Social care crisis leaves 500,000 adults waiting for care
More than half a million adults in England are waiting for social care assistance, says the Association of Directors of Adult Social Services (Adass), as staff shortages continue to impact the provision of care.
According to Adass’ research, the number of people waiting for either social care assessments, direct payments or reviews of their care has risen sharply over the last year. The research marks a 72 per cent rise in the numbers waiting for support, as similar research last year put the figure at about 294,000.
Adass president Sarah McClinton said the figures represent “a devastating impact on people’s lives,” while the government has said that reforming social care is a priority.
Published in May 2022, the Adass report, Waiting for Care, found that during the first three months of 2022, an average of 170,000 hours a week of home care could not be delivered due to workforce shortages, and that 61 per cent of councils were having to prioritise care assessments.
“The situation is getting worse”
The report states the capacity of the care sector to deliver on people’s needs has been sharply reduced, at the same time as England’s ageing population develops ever more complex care requirements.
It says that “despite staff working relentlessly over the last two years, levels of unmet, under-met or wrongly-met needs are increasing, and the situation is getting worse. The growing numbers of people needing care and the increasing complexity of their needs are far outstripping the capacity to meet them.”
The report also says that the government’s focus “of resources on acute hospitals without addressing care and support at home, means people deteriorate and even more will need hospital care.”
Adass argue that not only are people waiting longer for care, “but family carers are having to shoulder greater responsibility and are being asked to take paid or unpaid leave from work when care and support are not available for their family members.”
This was echoed by Helen Walker, Chief Executive of Carers UK, who has said the current state of social care is putting “even more pressure on even more families who are propping up a chronic shortage of services.”
Changes welcome, but not enough
The government states publicly that fixing social care in England is a priority, and the Health and Social Care Levy passed last month will see £5.4 billion invested into social care over the next three years, including £3.6 billion to reform the charging system for social care and a further £1.7 billion to begin “major improvements” to the sector. The added funding is cautiously welcomed, but critics argue the government needs to go further.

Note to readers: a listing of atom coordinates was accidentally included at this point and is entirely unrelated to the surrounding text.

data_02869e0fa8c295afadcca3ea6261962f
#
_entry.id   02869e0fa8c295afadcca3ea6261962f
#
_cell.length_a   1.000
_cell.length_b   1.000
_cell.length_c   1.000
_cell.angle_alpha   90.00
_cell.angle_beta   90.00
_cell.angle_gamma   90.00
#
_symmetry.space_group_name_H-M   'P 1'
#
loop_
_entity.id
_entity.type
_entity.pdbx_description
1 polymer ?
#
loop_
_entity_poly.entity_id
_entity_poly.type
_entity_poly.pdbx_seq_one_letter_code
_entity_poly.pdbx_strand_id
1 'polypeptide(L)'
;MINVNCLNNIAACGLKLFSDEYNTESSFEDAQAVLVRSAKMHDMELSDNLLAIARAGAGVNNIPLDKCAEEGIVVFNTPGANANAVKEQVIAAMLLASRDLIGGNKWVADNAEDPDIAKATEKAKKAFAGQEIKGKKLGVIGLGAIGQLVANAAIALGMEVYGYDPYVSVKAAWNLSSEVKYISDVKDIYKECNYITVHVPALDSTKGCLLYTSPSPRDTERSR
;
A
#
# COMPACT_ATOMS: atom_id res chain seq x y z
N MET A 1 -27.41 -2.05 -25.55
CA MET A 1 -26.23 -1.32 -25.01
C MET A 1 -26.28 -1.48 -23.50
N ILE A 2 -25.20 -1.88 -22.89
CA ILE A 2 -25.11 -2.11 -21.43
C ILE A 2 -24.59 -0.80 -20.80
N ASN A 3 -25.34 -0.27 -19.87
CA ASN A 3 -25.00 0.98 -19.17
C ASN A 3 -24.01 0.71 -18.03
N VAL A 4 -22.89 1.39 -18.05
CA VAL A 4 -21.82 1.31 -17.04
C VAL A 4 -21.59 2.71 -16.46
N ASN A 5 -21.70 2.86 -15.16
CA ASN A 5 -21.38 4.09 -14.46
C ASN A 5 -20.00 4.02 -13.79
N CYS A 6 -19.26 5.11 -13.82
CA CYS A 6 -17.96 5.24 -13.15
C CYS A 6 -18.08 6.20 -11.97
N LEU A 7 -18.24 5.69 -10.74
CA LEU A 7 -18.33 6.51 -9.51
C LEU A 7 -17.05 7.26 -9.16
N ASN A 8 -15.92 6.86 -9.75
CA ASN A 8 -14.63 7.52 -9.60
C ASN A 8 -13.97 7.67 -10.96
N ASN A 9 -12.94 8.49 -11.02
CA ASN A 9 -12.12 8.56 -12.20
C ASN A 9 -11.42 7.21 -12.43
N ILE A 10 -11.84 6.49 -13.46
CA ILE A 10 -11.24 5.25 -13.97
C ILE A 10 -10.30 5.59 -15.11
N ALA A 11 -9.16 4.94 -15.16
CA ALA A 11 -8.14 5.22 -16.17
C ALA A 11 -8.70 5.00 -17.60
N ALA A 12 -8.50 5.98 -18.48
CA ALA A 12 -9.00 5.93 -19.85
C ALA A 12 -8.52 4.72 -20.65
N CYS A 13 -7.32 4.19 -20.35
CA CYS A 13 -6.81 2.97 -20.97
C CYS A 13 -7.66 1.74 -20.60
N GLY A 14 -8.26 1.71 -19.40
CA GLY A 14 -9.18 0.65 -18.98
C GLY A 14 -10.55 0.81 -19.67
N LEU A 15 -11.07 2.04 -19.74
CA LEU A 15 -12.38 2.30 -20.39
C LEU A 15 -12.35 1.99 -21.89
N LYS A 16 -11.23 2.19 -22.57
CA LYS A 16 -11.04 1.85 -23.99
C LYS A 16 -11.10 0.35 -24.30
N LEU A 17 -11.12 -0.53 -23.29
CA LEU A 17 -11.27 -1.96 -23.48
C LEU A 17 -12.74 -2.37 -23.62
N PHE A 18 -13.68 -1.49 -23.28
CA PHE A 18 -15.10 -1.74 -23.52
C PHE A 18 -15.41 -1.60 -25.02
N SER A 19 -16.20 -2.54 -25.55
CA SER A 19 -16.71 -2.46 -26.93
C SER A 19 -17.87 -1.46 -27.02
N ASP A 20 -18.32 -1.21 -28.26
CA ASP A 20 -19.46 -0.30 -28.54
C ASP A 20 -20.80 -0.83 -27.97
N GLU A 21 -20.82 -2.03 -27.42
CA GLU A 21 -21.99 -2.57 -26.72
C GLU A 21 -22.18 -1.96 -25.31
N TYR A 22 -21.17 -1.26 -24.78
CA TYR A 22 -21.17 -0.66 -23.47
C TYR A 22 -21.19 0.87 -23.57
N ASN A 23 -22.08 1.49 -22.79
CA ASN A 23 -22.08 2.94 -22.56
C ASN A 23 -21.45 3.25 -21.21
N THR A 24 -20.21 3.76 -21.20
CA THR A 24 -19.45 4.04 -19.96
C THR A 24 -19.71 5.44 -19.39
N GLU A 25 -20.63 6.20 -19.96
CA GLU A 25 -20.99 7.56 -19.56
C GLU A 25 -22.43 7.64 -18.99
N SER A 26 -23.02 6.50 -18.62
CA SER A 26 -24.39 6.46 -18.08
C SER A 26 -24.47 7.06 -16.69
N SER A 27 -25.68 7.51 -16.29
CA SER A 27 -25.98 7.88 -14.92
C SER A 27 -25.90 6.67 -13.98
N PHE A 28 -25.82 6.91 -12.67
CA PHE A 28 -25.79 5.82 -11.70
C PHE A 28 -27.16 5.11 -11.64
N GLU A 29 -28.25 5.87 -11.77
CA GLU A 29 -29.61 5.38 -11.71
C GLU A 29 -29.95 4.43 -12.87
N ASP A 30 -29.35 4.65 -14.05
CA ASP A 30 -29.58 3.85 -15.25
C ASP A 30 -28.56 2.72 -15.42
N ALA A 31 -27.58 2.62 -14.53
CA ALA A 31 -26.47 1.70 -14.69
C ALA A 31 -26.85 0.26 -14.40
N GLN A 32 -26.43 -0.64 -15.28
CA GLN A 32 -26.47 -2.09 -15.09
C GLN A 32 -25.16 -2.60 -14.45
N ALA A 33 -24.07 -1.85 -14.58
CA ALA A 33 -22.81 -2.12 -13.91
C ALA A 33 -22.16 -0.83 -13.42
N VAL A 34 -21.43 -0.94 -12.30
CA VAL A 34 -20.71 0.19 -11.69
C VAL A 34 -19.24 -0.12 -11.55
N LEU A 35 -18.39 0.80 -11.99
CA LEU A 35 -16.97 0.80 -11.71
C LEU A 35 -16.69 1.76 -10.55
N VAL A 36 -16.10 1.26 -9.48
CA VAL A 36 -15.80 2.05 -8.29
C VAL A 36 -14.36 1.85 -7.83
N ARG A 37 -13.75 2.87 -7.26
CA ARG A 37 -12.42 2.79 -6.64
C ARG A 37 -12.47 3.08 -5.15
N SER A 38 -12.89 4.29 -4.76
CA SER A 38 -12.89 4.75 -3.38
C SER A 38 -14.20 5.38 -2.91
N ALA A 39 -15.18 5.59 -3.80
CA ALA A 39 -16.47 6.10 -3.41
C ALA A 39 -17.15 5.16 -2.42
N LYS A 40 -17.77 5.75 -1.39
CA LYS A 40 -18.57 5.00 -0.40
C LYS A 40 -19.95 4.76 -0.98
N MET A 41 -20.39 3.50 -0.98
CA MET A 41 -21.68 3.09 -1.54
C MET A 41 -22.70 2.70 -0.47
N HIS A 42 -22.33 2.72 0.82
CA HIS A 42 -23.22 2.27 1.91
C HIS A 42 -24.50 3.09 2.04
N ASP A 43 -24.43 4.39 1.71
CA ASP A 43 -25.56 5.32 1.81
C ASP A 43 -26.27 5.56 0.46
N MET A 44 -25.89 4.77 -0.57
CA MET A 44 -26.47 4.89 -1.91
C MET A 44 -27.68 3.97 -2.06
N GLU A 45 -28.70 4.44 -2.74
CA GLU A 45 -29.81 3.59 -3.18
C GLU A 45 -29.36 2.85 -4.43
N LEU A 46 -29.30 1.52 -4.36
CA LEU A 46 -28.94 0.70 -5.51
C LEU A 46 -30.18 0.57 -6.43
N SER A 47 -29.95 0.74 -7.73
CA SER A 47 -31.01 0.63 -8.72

However, ADASS president Sarah McClinton said: “We have not seen the bounceback in services after the pandemic in the way we had hoped. In fact, the situation is getting worse rather than better. Social care is far from fixed.
“The Health and Social Care reforms go some way to tackle the issue of how much people contribute to the cost of their care, but it falls short in addressing social care’s most pressing issues: how we respond to rapidly increasing unmet need for essential care and support and resolve the workforce crisis by properly valuing care professionals.”
Responding to the ADASS report, Miriam Deakin, Director of Policy and Strategy at NHS Providers said: “This valuable report paints a worrying picture of unmet care needs and lays bare the pressures on the social care system, which are having a serious knock-on effect on individuals’ quality of life and independence, as well as the timely discharge of patients from hospital.
“Although hospital patients who are medically fit for discharge are made a priority for assessment, any delay to those assessments means a delay to people receiving the care they need and makes it difficult to maintain the flow of patients through the NHS.
“Equally worrying is the obvious need for more support to help people stay well and live independent lives in the community which would in many cases prevent, or delay, any need for hospital care.
“We must recognise the efforts of social care staff delivering more care in people’s homes over the last year and ensure they are paid appropriately to acknowledge their valued contribution.
“The ADASS report highlights once again the urgent need to properly fund and reform the adult social care system.”